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What is a Floor Outlet?

Malcolm Tatum
Updated May 16, 2024
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Floor outlets are electrical outlets that are installed into a floor area rather than into a wall. Often, a floor outlet will be equipped with a metal plate to protect the outlet and wiring, along with a cover that prevents dust and other material from collecting in the outlet when the device is not in use. Outlets of this type are usually found in dens and living rooms of homes, as well as in conference rooms or other larger gathering areas in offices and public buildings.

As with any type of outlet, the floor outlet is intended to allow easy access to electrical current. Because the plug can be placed at any point along the floor, it is possible to strategically position several outlets within a space, creating easy access to electricity even when a power source is needed somewhere other than along a wall. When not in use, covers snap or slide into place in order to protect the outlets and also to allow the floor to retain a smooth surface.

Beneath the surface of the floor, the configuration of the floor outlet is similar to that of a standard wall outlet. The plugs are housed in an outlet box and normally connected to a central junction box that helps regulate electric power flow. Wiring runs from the outlet box to the central junction in the same manner that electrical wiring runs through walls to a central power source.

While it is possible to use plastic or porcelain plates with a floor outlet, the general recommendation is to utilize metal plates. Durable metal is much less likely to be damaged if the outlet is stepped on when not in use. The metal covers can hold up well to a lot of weight, which will help to keep the general appearance of the outlet simple and clean. When necessary, the metal plates can be outfitted with covers that are spring loaded to snap closed when the outlets are not in use.

In terms of function and appearance, a floor outlet can be helpful in many situations. In a conference room, an outlet in the floor under the conference table makes it much easier to plug in audio visual equipment without running extension cords to a wall outlet. In the home, the presence of a floor outlet in the living room aids in arranging the furnishings, since major seating areas do not have to remain near a wall in order to include the presence of accent lamps in the grouping.

Installing a floor outlet is very similar to the installation of a wall outlet. As with any type of electrical wiring project, it is recommended that the installation only be conducted by a properly certified electrician.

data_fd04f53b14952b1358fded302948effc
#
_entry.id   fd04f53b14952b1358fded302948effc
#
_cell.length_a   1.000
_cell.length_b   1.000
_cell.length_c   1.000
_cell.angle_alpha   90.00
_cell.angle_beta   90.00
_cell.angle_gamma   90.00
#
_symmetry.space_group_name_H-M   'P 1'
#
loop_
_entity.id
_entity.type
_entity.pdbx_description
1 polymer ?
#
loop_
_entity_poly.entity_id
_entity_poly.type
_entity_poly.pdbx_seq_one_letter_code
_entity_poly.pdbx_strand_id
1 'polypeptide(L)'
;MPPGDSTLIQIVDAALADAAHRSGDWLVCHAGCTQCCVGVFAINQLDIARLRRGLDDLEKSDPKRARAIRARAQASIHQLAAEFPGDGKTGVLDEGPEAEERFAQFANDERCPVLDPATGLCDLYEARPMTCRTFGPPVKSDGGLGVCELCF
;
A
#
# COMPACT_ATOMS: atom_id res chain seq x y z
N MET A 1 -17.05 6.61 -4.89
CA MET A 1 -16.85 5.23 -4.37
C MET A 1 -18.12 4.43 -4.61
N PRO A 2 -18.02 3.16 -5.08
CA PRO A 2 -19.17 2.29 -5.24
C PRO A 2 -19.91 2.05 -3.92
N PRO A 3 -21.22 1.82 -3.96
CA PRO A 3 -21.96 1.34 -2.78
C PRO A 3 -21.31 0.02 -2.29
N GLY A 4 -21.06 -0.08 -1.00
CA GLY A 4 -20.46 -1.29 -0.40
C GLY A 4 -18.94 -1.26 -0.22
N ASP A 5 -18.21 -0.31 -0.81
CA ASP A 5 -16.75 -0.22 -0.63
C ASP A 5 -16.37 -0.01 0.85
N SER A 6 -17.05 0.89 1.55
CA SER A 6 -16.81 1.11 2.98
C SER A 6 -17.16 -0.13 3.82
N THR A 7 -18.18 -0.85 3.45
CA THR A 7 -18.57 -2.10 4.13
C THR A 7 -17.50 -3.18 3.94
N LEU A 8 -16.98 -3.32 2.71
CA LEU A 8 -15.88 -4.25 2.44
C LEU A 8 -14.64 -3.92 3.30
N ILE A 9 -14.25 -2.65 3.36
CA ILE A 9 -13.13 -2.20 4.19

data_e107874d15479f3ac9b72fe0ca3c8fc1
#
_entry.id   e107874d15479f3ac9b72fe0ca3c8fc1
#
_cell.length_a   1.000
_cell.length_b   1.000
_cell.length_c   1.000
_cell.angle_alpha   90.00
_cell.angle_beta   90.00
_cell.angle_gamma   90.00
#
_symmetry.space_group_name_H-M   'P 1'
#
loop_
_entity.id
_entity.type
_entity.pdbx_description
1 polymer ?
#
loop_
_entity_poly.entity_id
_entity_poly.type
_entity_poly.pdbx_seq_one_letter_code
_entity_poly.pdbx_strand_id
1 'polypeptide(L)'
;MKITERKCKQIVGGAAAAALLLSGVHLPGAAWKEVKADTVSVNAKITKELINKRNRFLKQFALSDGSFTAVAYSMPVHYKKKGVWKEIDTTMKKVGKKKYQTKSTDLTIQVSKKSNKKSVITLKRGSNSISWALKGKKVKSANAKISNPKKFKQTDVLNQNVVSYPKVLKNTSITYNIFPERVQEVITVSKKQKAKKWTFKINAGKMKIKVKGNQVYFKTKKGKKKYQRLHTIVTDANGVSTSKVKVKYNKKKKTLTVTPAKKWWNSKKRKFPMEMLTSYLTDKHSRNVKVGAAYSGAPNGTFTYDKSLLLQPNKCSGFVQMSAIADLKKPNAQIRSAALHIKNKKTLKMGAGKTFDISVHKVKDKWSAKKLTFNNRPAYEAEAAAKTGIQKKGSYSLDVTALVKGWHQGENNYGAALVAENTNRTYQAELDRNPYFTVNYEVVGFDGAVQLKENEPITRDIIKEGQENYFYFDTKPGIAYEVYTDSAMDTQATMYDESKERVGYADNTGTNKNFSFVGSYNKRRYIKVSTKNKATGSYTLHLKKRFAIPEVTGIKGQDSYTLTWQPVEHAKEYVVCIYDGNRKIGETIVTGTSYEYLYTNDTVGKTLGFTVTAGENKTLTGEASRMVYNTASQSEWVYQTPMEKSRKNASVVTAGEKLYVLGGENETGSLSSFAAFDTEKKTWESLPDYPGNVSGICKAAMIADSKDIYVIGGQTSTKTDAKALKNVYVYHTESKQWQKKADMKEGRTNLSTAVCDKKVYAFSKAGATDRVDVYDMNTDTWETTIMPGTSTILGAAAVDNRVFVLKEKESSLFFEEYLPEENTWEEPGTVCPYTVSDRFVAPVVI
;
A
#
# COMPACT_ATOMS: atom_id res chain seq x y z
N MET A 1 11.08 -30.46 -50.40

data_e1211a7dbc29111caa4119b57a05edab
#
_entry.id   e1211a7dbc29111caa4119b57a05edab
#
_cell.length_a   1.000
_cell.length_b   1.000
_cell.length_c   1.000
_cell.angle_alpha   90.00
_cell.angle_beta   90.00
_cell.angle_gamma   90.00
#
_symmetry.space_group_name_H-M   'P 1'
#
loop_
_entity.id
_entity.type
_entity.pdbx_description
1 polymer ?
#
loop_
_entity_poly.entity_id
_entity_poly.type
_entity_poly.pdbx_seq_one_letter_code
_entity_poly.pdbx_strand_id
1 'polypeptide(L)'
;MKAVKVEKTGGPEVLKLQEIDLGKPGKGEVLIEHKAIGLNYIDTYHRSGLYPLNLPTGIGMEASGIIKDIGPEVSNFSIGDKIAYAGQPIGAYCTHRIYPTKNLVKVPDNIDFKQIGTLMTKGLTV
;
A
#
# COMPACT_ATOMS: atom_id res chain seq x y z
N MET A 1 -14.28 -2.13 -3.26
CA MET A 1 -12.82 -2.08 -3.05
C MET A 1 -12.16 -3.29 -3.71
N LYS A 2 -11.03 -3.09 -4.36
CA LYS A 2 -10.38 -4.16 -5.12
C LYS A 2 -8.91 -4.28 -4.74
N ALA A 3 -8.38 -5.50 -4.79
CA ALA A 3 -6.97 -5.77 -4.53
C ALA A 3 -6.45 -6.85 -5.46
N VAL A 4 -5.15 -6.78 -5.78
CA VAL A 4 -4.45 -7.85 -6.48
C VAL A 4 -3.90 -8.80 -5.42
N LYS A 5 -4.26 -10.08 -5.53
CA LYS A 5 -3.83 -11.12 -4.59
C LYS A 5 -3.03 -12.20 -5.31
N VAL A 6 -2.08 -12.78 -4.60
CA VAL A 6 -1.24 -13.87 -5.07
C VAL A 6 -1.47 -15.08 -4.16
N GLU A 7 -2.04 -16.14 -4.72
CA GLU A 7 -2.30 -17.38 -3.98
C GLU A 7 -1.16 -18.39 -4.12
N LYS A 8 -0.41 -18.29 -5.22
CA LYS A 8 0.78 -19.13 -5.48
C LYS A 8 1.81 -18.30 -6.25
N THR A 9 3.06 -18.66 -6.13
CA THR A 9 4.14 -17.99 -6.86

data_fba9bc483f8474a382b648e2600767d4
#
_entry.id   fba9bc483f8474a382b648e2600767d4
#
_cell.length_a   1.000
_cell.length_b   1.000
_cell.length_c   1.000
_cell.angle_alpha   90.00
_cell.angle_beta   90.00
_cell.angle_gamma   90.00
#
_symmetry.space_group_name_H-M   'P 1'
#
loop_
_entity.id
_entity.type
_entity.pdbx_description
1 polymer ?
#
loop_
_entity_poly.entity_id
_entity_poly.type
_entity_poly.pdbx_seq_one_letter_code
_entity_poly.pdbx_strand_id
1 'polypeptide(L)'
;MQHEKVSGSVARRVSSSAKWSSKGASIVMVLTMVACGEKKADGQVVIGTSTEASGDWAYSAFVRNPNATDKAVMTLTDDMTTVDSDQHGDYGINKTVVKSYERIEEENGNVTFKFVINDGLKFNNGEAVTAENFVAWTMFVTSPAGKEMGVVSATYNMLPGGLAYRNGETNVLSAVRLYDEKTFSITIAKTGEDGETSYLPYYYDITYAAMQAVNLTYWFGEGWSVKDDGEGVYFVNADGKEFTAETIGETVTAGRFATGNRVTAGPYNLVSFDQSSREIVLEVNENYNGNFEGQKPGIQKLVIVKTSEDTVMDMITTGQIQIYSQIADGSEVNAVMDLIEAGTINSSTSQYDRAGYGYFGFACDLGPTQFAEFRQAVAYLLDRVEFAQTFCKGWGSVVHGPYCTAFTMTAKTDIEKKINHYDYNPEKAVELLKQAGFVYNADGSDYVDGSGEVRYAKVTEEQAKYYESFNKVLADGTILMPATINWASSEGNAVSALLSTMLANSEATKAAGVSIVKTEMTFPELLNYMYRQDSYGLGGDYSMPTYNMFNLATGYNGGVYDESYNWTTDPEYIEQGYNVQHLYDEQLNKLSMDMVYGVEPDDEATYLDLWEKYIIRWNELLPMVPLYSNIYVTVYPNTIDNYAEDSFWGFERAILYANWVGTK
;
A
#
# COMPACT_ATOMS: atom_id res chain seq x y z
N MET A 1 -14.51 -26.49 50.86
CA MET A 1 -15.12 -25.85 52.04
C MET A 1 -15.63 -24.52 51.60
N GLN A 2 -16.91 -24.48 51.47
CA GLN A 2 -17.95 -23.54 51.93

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Malcolm Tatum
By Malcolm Tatum
Malcolm Tatum, a former teleconferencing industry professional, followed his passion for trivia, research, and writing to become a full-time freelance writer. He has contributed articles to a variety of print and online publications, including HomeQuestionsAnswered, and his work has also been featured in poetry collections, devotional anthologies, and newspapers. When not writing, Malcolm enjoys collecting vinyl records, following minor league baseball, and cycling.
Discussion Comments
By anon158044 — On Mar 05, 2011

We are building a new room. Can the floor outlets be placed flush with the subfloor so we can then fashion a cover from the same flooring as the rest of the floor (bamboo) so that it blends in when not in use?

By anon152835 — On Feb 15, 2011

Did any of you figure out a solutions for you recessed floor outlet problems? i too want to plug an extension cord in, and for it to lie flush with the floor. I tried an adapter, but they are all about 1/2" too long.

By jrobinso — On Jan 03, 2011

What kind of extension cord should I use in a floor outlet. The outlet seems too deep to use a flat receptacle plug. I want the plug at the outlet to be as close to flush as possible.There will be a rug over it as well as an ottoman.

By joaneecee — On Aug 05, 2009

Again, I have a recessed brass outlet on floor under my grand piano. Of course it's one outlet. What's the solution in order to plug in two appliances?

By anon26092 — On Feb 08, 2009

We have 2 sunken electrical outlets in our living room floor. We want to plug in heavy duty surge protectors for our home theater components, but all the ones we have found have right angled plugs, while the outlet only takes straight plugs, and only one.

What can we do? Is there a way to make the outlet flush with the floor? If not, is there an adapter or extension cord that could be used with a surge protector and not void it's warranty? I'm posting from Canada, if that makes any difference. Thank you!

By anon26060 — On Feb 07, 2009

I'm assuming the outlet is located under the conference table since people seem to hit it when stretching their legs. Could your maintenance department create a square with the top and bottom open? It could serve as barrier around the outlet and prevent anyone from unintentionally coming in contact with the plugs. It could be bolted into place so the barrier would not move even if someone stretched their legs with gusto.

By anon26000 — On Feb 06, 2009

Are there covers available that will protect the outlet while in use?

We have a conference room with this type of outlet and people are constantly knocking into the outlet while stretching their legs... we often lose an A/C or IT connection, or both, and are looking for a solution to this problem. Thank you in advance for all replies.

Malcolm Tatum
Malcolm Tatum
Malcolm Tatum, a former teleconferencing industry professional, followed his passion for trivia, research, and writing...
Learn more
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